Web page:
Frontier (NYSE: FTR) announced a deal with Verizon Communications (VZ) in May 2009. Frontier acquired approximately 4.8 million access lines from Verizon, tripling the size of the company. The all-stock transaction was valued at approximately $8.6 billion and closed July 1, 2010. Go here for more detail.
In our first article we concluded, "The dividend is safe in the near term. Longer term depends on how successful they are at integrating the remaining parts of SpinCo and whether they fall short of their 2011 guidance." This article examines two areas the dividend is dependent on; operational results and pension liabilities.
FTR released their first quarter results on Thursday, May 5, 2011. Below is a table showing our 2011 projections from our last article and a yearly run rate based on the first quarter release.
|Free Cash Flow (FCF)||1,150 - 1,200||1,165||1,012|
|numbers in $millions|
At first glance it appears Frontier is falling behind but this is not the case. Quarterly FCF has started to trend back up as shown below (click to enlarge).
The trailing twelve month (ttm) FCF will bottom next quarter then start to trend up as quarterly FCF continues to improve. The quarterly and ttm FCF remain above the dividend payout line, but there is not a large margin of safety when looking at the quarterly data above. This could be one reason the yield remains high.
Incremental synergies in the first quarter were $16 million and are expected to reach $100 million for the year as per this exchange on the conference call:
Scott Goldman - Bear Stearns: ... I think last quarter, you guys said you expected $100 million of incremental synergies this year. Perhaps $16 million, I think are incremental in the first quarter. Sounds as though, with the network stuff and with the systems conversions coming in early 4Q, are we still on pace for $100 million? Can we beat the $100 million?
Donald Shassian - CFO: We're definitely on pace and don't want to change the guidance at this point, Scott. The second and third quarters are the big quarters for us to be a cost out. Our fourth quarter can be very focused on making sure these conversions are right. And we want to make sure that the customer experience is going very well. So right now, I'll keep it at that level. And we'll see what we deliver for you in Q2 at that time.
Based on the recent FCF trend and expected synergies, the quarterly run rate should continue to improve, increasing both FCF and EBITDA. On an operational basis, the integration effort is on track. FCF is trending up and the dividend is safe in the short term. Longer term is dependent on total synergies realized and pension funding. The CEO had this to say about synergies, FCF and the dividend:
We continue to realize incremental cost synergies in Q1 2011 of $16 million. This brings our annualized run rate to $368 million, which is well on the way to achieving our $550 million target... I want to reiterate that we will remain confident in achieving our cost synergy objectives and in delivering revenue improvements in these markets. We are still on track to achieve consolidated margins of over 50% when we exit fiscal year 2012. Free cash flow during the quarter of $253 million reflects the continuing ramp-up in broadband and capital expenditures. Our dividend payout ratio, as expected and by design, was higher at 74%. We expect this payout ratio to come down in the future, as revenues and expenses improve and as capital expenditures decline....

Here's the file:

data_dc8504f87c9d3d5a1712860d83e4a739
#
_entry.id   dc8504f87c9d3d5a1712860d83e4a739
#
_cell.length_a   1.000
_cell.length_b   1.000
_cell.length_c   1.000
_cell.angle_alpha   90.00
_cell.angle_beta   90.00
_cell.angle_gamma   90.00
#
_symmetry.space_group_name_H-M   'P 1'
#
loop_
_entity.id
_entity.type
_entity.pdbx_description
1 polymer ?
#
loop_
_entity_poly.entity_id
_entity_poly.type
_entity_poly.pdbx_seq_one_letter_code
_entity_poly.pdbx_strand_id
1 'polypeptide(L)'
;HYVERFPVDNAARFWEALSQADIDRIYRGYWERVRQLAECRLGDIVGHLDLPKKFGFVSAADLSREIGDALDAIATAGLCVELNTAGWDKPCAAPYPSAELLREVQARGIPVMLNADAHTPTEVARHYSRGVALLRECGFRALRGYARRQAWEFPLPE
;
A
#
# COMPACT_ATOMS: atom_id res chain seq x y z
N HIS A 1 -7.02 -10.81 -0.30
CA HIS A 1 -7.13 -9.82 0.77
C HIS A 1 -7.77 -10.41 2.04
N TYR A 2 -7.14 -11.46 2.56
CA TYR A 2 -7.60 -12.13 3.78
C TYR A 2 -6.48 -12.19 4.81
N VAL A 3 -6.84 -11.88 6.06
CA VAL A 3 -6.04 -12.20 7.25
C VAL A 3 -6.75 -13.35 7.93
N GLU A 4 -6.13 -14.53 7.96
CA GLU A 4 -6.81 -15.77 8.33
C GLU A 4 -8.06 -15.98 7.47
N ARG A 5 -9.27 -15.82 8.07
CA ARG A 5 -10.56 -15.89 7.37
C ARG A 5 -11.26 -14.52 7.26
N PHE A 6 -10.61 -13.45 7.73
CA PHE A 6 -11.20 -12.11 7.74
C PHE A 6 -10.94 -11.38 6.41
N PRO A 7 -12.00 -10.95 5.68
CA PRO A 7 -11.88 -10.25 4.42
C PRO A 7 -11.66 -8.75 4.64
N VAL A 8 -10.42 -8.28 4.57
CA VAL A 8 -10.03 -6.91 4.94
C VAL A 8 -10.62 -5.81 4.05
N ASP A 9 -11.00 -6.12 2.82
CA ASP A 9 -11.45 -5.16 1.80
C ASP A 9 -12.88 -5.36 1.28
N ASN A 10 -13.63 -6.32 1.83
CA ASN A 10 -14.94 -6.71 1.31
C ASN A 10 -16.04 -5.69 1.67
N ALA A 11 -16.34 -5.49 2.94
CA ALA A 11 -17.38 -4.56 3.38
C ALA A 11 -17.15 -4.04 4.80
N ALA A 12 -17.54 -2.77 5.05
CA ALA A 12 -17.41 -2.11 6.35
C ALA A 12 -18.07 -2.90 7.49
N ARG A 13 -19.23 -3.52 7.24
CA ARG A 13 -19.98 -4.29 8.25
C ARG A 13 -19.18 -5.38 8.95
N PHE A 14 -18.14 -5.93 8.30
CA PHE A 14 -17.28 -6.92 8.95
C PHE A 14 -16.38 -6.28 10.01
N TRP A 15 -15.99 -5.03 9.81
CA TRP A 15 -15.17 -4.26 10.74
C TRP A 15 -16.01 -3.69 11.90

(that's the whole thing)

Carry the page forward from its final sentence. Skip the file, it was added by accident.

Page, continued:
Next, the pension plan liabilities and why it could affect the dividend. First, pension expectations from the 10-K filing:
...our expected long-term rate of return on plan assets was 8.0%. Our actual return on plan assets in 2010 was 12.1%. For 2011, we will continue to assume a rate of return of 8.0%. Our pension plan assets are valued at fair value as of the measurement date. We expect that our pension and other postretirement benefit expenses for 2011 will be approximately $70 million to $80 million before amounts capitalized into the cost of capital expenditures (they were $68.4 million in 2010 before amounts capitalized into the cost of capital expenditures, including the plan expenses of the Acquired Business for the second half of 2010), and that we will make a cash contribution to our pension plan of approximately $50 million in 2011.
There was very little said about the pension's status this quarter. Two important points from the 10-K filing with dividend implications are:
- We will continue to assume a rate of return of 8.0%.
- We will make a cash contribution to our pension plan of approximately $50 million in 2011.
Any event requiring larger cash payments would put the safety of the dividend in doubt. We checked to see if there were any surprises by reviewing the recent 10-Q filed for the first quarter. Here is what we found:
The Company’s pension plan assets have increased from $1,290.3 million at December 31, 2010 to $1,304.6 million at March 31, 2011, an increase of $14.3 million, or 1%. This increase is a result of $42.8 million of positive investment returns and cash contributions of $2.6 million, less ongoing benefit payments of $31.1 million, during the first three months of 2011. We expect that we will make cash contributions to our pension plan of approximately $50 million in 2011, including payments of $2.6 million made through March 2011.
We take away the following:
- The plan assets increased; good news.
- First quarter return of 3.3%; extremely high return considering the yearly assumption is 8%.
- Cash contribution of $2.6 million, far below the $50 million budgeted.
The bottom line: Integration appears to be on track to meet 2011 expectations and no problems have appeared, to date, in relation to pension funding that would have an adverse effect on the dividend.